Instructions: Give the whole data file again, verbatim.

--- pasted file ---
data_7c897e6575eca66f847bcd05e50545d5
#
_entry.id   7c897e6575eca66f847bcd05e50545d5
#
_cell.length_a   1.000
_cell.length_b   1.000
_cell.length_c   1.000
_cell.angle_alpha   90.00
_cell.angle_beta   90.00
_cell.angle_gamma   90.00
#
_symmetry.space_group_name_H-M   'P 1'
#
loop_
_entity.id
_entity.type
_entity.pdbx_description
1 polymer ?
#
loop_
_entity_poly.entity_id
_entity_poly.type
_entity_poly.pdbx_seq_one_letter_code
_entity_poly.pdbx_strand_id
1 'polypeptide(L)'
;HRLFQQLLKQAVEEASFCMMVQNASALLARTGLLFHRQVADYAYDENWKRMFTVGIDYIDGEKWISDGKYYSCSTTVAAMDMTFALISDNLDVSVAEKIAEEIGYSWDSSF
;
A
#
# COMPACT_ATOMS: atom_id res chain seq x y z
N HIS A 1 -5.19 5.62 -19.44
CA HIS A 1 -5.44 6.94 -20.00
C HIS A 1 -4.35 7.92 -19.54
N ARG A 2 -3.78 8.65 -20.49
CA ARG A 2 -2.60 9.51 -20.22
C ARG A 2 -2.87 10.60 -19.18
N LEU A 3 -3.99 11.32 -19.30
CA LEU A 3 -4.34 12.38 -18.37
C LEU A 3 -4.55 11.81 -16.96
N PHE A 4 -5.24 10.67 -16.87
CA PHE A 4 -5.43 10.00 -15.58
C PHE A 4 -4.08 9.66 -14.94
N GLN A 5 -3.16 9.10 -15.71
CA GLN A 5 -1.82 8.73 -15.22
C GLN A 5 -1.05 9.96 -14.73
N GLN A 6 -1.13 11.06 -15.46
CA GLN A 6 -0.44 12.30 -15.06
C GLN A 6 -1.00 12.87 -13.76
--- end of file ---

data_7c897e6575eca66f847bcd05e50545d5
#
_entry.id   7c897e6575eca66f847bcd05e50545d5
#
_cell.length_a   1.000
_cell.length_b   1.000
_cell.length_c   1.000
_cell.angle_alpha   90.00
_cell.angle_beta   90.00
_cell.angle_gamma   90.00
#
_symmetry.space_group_name_H-M   'P 1'
#
loop_
_entity.id
_entity.type
_entity.pdbx_description
1 polymer ?
#
loop_
_entity_poly.entity_id
_entity_poly.type
_entity_poly.pdbx_seq_one_letter_code
_entity_poly.pdbx_strand_id
1 'polypeptide(L)'
;HRLFQQLLKQAVEEASFCMMVQNASALLARTGLLFHRQVADYAYDENWKRMFTVGIDYIDGEKWISDGKYYSCSTTVAAMDMTFALISDNLDVSVAEKIAEEIGYSWDSSF
;
A
#
# COMPACT_ATOMS: atom_id res chain seq x y z
N HIS A 1 -5.19 5.62 -19.44
CA HIS A 1 -5.44 6.94 -20.00
C HIS A 1 -4.35 7.92 -19.54
N ARG A 2 -3.78 8.65 -20.49
CA ARG A 2 -2.60 9.51 -20.22
C ARG A 2 -2.87 10.60 -19.18
N LEU A 3 -3.99 11.32 -19.30
CA LEU A 3 -4.34 12.38 -18.37
C LEU A 3 -4.55 11.81 -16.96
N PHE A 4 -5.24 10.67 -16.87
CA PHE A 4 -5.43 10.00 -15.58
C PHE A 4 -4.08 9.66 -14.94
N GLN A 5 -3.16 9.10 -15.71
CA GLN A 5 -1.82 8.73 -15.22
C GLN A 5 -1.05 9.96 -14.73
N GLN A 6 -1.13 11.06 -15.46
CA GLN A 6 -0.44 12.30 -15.06
C GLN A 6 -1.00 12.87 -13.76